Breaking the Social Silence

History is written by the victors. The relevance of this quote transcends centuries as it has been attributed to everyone from Pliny the Younger to Winston Churchill. So, what then are we to make of history? What purpose does it hold for us if not truth? The answer seems to lie in investigating events and deciding ourselves as to what we should believe.
“In 1492 Columbus sailed the ocean blue.” American school children learn this rhyme along with rhetoric on Columbus’s “discovery” of a new world year after year. But, it is a world that we now know was not new at all when Columbus happened upon it. It was an old world with a rich past and cultures that have possibly inhabited it for as long, if not longer than cultures in Europe have inhabited there!

For decades, Native groups in America have sought to abolish Columbus Day and replace it with Indigenous People’s Day , and the movement has gained substantial momentum in recent years. In 2014, Seattle, Washington and Minneapolis, Minnesota recognized Indigenous People’s Day and additional cities have followed suit this year. This past Monday, the University of Oklahoma celebrated its first campus-wide Indigenous Peoples’ Day as well. The movement is an effort to focus on the contributions of indigenous groups and their history in the Americas.

I sat drinking lemongrass tea with my friend, Claudia the other day and she told me her feelings about Columbus day. “I grew up in Peru. “Even though we had a thriving civilization, the Inca civilization, and many before that, they were killed for greed, and to this day we still have statues honoring the men who killed us. It doesn’t make sense!” She went on to describe her frustrations with the American education system that mostly teaches white-washed, post contact history and even in her education in Peru, which, to my surprise, was roughly the same. “They taught us that this wonderful man came to colonize us and give us God and give us salvation.”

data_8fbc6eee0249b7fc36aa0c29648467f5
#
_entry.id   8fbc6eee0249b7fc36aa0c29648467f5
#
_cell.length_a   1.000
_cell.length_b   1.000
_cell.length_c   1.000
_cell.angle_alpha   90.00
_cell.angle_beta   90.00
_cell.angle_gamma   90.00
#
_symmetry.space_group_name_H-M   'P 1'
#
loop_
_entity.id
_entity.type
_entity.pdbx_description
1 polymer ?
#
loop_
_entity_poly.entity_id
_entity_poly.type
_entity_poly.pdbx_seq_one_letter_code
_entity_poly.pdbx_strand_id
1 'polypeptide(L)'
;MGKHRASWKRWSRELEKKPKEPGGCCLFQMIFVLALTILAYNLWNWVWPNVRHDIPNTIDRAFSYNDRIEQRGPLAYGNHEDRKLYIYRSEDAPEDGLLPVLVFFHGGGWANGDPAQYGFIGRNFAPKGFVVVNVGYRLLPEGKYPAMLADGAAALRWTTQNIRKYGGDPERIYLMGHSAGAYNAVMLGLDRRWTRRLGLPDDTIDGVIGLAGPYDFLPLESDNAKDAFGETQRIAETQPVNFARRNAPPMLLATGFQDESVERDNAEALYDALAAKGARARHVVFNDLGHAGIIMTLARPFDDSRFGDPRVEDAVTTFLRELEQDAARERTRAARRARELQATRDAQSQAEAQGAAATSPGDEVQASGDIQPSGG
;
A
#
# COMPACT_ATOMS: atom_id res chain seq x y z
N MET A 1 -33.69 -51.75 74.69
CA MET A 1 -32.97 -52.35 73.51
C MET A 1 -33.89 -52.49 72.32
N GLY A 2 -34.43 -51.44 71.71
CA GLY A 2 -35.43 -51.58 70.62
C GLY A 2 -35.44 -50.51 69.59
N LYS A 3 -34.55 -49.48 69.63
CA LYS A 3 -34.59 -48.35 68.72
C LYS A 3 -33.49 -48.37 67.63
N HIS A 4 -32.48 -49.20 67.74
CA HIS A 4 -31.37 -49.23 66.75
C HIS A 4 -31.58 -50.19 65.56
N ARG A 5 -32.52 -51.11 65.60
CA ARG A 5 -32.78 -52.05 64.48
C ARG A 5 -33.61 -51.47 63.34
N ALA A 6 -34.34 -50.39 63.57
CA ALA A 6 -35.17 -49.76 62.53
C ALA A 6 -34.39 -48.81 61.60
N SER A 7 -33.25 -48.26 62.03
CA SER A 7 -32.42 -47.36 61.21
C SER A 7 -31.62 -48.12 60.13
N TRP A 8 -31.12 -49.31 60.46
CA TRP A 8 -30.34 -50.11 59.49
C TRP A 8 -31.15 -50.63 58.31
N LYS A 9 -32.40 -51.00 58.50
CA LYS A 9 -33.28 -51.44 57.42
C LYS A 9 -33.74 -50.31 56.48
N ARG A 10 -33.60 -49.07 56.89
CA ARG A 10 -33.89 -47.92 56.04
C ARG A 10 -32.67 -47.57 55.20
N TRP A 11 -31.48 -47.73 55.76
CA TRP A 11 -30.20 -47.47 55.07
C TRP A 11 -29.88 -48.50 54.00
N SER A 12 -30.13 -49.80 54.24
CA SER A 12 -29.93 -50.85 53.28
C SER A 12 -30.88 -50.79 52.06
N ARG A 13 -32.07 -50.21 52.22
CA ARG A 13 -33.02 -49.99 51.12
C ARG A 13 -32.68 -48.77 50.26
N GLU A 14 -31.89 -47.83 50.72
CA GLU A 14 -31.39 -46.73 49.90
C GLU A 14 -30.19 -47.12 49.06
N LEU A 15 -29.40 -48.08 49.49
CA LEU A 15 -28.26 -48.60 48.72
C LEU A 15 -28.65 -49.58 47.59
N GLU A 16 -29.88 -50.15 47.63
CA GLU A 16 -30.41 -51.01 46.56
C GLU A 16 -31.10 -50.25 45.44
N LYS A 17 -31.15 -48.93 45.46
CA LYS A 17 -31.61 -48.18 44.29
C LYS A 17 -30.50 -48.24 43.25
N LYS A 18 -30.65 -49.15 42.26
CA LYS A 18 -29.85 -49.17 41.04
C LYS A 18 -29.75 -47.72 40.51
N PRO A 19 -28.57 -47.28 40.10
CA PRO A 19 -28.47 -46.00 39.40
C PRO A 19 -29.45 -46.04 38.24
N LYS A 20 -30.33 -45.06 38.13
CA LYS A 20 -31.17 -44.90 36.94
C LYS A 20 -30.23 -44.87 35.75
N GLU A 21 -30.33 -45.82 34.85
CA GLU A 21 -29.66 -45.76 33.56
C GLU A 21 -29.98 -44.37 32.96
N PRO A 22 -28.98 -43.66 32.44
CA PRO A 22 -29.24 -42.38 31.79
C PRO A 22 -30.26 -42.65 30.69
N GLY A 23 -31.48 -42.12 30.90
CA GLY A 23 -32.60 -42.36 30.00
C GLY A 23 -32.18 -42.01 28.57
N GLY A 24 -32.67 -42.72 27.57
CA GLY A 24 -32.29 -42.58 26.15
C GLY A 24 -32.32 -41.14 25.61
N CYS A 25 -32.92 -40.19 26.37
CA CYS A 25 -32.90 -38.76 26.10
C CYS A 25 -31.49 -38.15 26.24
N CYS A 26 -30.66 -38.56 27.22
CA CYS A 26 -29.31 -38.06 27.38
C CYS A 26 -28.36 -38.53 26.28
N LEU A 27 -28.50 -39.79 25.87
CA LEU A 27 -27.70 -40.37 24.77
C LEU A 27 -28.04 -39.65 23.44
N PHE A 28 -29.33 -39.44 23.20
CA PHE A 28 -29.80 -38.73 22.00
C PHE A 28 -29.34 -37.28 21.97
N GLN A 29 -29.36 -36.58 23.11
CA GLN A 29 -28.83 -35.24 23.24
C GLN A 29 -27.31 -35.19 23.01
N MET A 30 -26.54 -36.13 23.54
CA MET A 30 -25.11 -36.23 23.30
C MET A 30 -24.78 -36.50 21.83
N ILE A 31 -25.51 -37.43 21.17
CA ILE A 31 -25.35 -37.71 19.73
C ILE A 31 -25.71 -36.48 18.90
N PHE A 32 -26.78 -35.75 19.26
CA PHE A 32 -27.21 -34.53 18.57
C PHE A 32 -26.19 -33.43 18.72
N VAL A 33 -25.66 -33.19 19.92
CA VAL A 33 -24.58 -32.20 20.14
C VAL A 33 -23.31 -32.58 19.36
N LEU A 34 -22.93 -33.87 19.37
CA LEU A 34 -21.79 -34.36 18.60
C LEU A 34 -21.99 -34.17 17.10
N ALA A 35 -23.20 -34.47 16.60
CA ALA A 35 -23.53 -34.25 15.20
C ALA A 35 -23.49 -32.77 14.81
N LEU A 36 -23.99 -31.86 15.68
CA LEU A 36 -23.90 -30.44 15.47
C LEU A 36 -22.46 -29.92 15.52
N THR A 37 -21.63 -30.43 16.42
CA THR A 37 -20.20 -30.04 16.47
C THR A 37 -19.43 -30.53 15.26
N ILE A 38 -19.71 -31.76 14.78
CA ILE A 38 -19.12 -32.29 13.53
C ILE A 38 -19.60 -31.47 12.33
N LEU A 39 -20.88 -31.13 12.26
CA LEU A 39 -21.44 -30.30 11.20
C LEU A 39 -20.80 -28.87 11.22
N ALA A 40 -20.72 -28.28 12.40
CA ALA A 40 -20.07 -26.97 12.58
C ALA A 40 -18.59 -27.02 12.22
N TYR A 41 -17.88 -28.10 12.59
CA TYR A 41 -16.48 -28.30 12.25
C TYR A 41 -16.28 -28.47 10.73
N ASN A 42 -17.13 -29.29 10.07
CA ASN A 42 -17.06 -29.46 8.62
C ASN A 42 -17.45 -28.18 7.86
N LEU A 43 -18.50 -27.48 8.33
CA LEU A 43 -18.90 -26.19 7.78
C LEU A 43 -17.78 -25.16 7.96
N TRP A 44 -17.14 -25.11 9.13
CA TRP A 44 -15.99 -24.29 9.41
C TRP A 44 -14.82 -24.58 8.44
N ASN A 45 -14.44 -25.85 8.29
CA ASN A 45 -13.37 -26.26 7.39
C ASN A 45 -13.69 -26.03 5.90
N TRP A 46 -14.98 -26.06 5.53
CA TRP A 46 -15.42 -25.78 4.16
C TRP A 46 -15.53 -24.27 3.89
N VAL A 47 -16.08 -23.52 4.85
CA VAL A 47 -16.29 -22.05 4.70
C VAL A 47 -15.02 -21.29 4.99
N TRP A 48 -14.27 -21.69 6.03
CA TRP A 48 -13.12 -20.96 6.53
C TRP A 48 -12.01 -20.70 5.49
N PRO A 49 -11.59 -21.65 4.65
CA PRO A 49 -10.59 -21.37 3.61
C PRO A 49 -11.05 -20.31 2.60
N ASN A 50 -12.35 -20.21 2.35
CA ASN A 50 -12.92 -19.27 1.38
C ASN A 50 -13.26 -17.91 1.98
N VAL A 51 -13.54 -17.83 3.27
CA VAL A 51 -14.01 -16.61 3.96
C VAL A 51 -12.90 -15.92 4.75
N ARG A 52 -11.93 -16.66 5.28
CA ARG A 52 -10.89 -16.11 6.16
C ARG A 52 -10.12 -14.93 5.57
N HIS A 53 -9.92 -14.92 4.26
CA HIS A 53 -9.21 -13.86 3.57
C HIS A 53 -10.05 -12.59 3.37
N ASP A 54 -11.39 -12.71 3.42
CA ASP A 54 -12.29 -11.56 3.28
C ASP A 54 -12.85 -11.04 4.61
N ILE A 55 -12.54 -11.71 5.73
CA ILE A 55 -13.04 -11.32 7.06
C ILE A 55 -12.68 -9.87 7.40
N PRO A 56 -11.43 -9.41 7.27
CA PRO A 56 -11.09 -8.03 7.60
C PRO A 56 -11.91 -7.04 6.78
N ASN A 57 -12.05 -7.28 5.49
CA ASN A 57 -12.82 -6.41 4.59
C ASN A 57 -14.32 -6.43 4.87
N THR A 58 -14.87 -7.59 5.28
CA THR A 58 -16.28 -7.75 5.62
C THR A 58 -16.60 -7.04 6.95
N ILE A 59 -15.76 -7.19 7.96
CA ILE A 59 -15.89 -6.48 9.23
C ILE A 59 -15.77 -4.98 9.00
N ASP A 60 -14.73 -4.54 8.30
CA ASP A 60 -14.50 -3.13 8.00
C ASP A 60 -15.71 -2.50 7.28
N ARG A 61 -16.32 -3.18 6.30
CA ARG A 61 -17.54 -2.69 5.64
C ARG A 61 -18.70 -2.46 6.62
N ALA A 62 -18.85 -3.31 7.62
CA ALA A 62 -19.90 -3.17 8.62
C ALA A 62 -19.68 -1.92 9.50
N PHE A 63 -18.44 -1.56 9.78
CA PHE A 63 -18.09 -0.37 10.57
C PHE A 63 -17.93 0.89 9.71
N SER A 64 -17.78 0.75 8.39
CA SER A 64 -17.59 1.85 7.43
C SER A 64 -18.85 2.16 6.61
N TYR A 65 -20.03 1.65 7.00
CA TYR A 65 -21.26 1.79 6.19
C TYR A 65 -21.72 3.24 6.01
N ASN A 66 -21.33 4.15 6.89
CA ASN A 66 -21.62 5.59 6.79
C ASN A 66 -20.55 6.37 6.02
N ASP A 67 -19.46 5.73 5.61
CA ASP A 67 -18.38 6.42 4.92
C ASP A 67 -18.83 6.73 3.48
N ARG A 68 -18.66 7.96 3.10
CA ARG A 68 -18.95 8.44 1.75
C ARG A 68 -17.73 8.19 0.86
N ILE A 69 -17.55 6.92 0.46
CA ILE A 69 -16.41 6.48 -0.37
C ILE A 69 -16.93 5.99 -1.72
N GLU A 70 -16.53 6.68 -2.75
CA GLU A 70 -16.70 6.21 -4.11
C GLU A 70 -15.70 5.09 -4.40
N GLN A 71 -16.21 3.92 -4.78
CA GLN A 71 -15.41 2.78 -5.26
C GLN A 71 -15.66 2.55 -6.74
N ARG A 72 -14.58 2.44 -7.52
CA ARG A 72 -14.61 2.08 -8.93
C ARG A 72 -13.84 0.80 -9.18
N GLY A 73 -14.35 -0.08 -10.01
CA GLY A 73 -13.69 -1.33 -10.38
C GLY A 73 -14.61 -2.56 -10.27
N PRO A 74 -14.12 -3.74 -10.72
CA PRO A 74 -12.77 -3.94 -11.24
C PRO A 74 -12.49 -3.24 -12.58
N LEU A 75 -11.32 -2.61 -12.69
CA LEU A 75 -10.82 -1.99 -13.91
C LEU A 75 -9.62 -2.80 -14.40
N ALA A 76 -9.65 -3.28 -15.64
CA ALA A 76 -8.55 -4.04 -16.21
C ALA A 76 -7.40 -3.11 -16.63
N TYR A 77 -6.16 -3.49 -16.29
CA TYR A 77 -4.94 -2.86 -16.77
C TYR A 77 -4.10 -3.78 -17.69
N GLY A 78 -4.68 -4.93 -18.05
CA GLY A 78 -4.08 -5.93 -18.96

It’s not just indigenous people that are voicing disapproval for Columbus day. On October 12, the hastag #ColumbusDay saw ample protest on social media.

(see original article for tweets and posts)

Along with movements like Indigenous Peoples’ Day, there is a massive push and pull in America. I don’t know if it is getting stronger as time goes forward or if I am just now realizing it. I feel (hope) like things are becoming more progressive, but we have a lot of work to do. One of the first steps is to end our social silence. So many people don’t want to talk about issues that truly matter because it is to difficult or embarrassing. However, the fact is that these issues exist and we need to have some social accountability. We need put ourselves on the ethical side of history and stop the actions and ideas that are still directing our society today. Actions and ideas that, to this day, promote the same principles and have the same consequences as those of Columbus.

Let’s take that good look at history, begin to think for ourselves and open up to talking about the hard things. I, for one will be making a point to do this. I owe it to Claudia and the many other people of various backgrounds that I am fortunate to call friends, to add my voice to the discourse of change…

Who do you owe it to?

All photos copyright: Catherine Carter 2015